FRESNO, California (KSEE) – As COVID-19 surges in California, many school districts are postponing plans to bring students back into the classroom.
The virus continues to have a huge impact on the classroom.
Gina Kazanjian has been teaching for 32 years. She and others in the classroom will tell you this is not how they like to teach.
“Our jobs have never been geared to be online,” said Kazanjian. “We are face to face teachers with our students.”
In March, 2020, everything about the way teachers teach changed overnight.
“We were scared, we didn’t know what was happening when we first got the announcement and told basically to grab our laptops and we weren’t sure when we were coming back.”
Kazanjian, along with hundreds of Fresno County teachers, were just beginning to experience how COVID-19 would impact their teaching, their students, and their own personal lives.
Her cousin, Terese Caire, was also a teacher in southern California. When classrooms closed, they supported each other talked about their daily challenges.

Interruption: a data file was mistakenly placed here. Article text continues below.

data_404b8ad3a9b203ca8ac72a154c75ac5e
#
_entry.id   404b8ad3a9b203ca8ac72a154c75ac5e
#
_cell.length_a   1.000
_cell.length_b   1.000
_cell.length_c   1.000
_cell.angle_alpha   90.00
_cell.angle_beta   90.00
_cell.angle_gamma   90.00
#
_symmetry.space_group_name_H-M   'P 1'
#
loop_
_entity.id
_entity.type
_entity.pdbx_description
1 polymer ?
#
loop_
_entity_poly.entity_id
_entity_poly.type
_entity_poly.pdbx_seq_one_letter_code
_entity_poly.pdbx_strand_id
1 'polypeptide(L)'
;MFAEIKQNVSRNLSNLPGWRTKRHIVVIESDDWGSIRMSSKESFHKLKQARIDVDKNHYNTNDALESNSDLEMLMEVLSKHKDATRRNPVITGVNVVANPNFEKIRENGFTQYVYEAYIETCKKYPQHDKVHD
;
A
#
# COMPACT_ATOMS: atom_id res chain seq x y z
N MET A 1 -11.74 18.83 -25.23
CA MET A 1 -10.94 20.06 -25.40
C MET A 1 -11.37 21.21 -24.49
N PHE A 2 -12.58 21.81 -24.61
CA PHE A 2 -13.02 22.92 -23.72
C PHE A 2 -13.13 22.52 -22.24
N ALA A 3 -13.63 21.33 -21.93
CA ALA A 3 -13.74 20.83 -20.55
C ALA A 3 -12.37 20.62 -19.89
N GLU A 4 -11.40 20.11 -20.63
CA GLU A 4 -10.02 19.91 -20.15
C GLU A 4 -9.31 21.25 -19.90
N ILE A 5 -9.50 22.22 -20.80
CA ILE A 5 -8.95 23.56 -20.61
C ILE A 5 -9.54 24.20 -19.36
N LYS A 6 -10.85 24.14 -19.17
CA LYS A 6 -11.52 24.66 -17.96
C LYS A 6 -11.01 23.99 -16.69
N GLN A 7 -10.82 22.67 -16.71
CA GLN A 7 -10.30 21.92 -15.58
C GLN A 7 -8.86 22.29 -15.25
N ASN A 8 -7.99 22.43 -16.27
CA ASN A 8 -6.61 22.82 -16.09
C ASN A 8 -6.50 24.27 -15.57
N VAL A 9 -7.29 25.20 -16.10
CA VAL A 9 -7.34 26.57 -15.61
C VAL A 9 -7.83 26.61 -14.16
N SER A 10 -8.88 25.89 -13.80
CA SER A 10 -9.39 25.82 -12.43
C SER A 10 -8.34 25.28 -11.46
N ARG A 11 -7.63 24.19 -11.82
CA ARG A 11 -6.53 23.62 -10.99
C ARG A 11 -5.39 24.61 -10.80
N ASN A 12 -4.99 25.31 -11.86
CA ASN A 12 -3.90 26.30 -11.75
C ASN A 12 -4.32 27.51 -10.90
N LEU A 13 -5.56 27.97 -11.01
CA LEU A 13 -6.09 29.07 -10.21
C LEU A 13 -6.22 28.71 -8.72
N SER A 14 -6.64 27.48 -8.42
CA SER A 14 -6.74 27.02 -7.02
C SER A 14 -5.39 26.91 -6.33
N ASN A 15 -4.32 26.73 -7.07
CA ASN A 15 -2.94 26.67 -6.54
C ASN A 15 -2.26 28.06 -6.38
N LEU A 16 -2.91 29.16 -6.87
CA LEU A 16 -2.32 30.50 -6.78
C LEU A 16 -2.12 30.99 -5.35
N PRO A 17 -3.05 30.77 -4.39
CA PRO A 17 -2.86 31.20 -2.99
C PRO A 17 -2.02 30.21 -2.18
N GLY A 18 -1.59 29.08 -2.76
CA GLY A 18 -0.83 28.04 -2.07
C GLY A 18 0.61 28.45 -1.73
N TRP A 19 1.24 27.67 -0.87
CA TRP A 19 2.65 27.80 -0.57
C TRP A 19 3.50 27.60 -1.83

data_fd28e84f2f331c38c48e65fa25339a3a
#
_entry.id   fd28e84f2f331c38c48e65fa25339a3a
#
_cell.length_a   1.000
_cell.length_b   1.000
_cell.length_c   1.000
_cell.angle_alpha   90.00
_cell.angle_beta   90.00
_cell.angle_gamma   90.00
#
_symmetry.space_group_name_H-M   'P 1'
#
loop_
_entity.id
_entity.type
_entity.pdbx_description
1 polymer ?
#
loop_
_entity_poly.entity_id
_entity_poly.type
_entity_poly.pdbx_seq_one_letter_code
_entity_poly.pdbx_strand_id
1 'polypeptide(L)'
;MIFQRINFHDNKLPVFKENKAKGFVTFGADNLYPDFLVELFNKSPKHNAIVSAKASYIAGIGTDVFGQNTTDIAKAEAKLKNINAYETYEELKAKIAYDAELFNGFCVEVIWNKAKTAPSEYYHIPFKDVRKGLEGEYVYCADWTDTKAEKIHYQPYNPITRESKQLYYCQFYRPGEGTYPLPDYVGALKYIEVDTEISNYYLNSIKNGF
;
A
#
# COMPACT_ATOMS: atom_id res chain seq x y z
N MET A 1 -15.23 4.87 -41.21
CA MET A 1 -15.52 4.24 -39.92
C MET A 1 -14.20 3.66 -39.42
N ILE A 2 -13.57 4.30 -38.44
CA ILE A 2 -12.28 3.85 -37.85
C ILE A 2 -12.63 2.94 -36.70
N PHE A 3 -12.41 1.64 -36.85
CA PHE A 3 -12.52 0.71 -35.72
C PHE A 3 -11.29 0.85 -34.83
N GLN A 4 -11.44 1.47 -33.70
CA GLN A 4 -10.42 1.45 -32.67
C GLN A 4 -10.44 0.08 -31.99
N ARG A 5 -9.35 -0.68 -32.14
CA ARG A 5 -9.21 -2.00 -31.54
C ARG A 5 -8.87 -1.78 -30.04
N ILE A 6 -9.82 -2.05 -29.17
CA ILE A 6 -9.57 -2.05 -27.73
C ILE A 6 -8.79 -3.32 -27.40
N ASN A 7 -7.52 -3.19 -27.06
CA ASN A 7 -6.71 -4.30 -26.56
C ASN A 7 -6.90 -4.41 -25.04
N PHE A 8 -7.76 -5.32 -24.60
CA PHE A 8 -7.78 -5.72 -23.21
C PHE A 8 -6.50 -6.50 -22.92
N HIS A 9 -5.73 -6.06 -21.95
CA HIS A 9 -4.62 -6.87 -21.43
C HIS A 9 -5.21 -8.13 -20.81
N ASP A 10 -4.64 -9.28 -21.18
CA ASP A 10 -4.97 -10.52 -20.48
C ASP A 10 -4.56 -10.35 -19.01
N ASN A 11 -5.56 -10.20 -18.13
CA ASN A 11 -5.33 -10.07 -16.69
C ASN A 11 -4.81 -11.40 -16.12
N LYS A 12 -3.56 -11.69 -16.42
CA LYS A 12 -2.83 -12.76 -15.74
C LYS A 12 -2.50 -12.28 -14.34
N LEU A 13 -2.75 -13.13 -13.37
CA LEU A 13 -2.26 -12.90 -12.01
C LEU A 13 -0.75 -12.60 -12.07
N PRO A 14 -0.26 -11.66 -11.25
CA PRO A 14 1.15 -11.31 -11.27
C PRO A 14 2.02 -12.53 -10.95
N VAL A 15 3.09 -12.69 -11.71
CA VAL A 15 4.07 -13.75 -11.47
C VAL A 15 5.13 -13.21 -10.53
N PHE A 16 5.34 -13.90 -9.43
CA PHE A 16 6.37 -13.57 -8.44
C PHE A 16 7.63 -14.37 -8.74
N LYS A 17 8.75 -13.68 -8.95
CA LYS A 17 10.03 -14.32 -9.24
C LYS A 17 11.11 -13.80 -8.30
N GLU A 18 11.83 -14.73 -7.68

“We had shut down on March 13th and by the end of the following week she started not feeling well.”
Five weeks later, Kazanjian’s cousin passed away from COVID-19.
Her mother, in a Fresno nursing home, also contracted COVID-19. She initially recovered, only to succumb to conditions related to the virus in August. Through all of this, Gina Kazanjian continued to teach her students.
“I didn’t let them know what I was dealing with personally till closer to the end.”
Fresno County Superintendent of Schools says many teachers are experiencing losses like Mrs. Kazanjian, encouraging them to take advantage of the resources offered by their school district and Fresno County.
“This has not been easy on anyone it doesn’t matter who you are,” said Fresno County Superintendent of Schools Jim Yovino. “It doesn’t matter how you feel about getting some of those services. This is the time you should reach out for it and take it.”
Gina did take leave from her job this past semester. During the holiday season decorated her Christmas tree with ornaments to honor those lost. Monday was Kazanjian’s first-day teaching after taking leave.